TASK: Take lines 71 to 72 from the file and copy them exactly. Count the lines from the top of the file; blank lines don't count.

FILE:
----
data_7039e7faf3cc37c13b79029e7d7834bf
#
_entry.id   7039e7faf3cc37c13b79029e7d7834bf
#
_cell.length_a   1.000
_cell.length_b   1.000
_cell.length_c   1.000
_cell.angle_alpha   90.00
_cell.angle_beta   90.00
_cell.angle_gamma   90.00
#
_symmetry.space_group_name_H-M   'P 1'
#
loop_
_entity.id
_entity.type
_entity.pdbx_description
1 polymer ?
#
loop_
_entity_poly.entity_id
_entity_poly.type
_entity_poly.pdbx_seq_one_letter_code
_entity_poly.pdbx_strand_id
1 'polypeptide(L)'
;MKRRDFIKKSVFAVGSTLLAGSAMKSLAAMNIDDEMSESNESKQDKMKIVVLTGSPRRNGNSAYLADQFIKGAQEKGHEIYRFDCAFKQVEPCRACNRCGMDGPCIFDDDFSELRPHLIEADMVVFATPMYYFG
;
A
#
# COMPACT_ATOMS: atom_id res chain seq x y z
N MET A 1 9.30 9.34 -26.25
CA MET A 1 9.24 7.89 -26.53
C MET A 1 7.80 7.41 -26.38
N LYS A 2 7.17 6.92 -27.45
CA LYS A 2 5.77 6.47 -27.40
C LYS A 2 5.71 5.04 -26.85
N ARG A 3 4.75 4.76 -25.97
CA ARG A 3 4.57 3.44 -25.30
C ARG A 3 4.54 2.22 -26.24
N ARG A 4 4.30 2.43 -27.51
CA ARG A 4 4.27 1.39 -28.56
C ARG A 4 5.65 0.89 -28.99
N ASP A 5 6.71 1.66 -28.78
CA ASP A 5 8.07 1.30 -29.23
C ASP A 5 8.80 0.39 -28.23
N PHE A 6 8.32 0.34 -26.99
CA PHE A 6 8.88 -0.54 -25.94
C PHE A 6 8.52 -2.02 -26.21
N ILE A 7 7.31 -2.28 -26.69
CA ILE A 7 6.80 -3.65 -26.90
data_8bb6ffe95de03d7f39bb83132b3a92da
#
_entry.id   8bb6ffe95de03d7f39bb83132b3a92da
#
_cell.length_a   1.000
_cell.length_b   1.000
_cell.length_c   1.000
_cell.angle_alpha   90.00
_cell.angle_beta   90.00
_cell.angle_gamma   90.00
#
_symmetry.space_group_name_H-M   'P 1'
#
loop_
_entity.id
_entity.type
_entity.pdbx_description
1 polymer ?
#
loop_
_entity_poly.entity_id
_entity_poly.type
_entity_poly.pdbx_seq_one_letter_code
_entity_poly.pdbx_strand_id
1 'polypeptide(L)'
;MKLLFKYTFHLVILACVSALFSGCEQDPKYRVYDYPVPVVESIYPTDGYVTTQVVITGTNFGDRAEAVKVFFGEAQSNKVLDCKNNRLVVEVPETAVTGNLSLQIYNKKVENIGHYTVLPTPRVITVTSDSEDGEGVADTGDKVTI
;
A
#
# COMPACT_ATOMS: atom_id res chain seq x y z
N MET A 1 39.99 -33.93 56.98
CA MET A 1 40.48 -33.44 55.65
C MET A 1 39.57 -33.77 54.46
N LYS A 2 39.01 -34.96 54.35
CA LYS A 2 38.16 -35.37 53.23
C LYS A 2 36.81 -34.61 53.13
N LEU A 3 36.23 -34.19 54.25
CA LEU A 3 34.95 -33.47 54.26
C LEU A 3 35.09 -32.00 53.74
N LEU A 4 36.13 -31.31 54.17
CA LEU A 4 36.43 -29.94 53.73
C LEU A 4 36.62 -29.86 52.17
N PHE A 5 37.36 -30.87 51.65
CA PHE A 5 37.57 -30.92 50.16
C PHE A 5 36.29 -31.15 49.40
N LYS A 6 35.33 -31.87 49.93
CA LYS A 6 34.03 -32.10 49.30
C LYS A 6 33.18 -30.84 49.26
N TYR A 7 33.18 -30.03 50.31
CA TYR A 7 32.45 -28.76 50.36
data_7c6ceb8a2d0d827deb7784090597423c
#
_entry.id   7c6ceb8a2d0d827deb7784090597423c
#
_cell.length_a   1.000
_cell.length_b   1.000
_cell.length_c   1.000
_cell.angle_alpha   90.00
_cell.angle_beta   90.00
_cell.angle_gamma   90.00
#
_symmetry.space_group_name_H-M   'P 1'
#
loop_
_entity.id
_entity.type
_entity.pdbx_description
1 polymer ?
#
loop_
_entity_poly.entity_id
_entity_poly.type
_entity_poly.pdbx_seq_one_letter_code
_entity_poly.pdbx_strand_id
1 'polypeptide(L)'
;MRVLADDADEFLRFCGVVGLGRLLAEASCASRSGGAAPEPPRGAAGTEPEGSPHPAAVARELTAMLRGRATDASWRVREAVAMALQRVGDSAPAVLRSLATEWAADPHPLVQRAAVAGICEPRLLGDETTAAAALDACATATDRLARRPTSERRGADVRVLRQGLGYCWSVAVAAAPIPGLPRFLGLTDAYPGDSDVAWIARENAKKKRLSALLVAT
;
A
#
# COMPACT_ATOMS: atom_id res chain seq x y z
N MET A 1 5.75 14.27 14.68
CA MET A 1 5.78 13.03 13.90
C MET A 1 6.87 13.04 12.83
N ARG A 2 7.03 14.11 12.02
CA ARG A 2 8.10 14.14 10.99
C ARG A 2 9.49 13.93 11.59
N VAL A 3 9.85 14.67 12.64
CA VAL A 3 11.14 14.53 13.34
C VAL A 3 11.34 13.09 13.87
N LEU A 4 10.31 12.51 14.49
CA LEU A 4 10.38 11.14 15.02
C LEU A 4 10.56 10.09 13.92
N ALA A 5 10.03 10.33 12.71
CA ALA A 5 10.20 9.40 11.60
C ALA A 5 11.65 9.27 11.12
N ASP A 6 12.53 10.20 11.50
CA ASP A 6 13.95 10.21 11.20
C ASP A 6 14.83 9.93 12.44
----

_entity_poly.entity_id
_entity_poly.type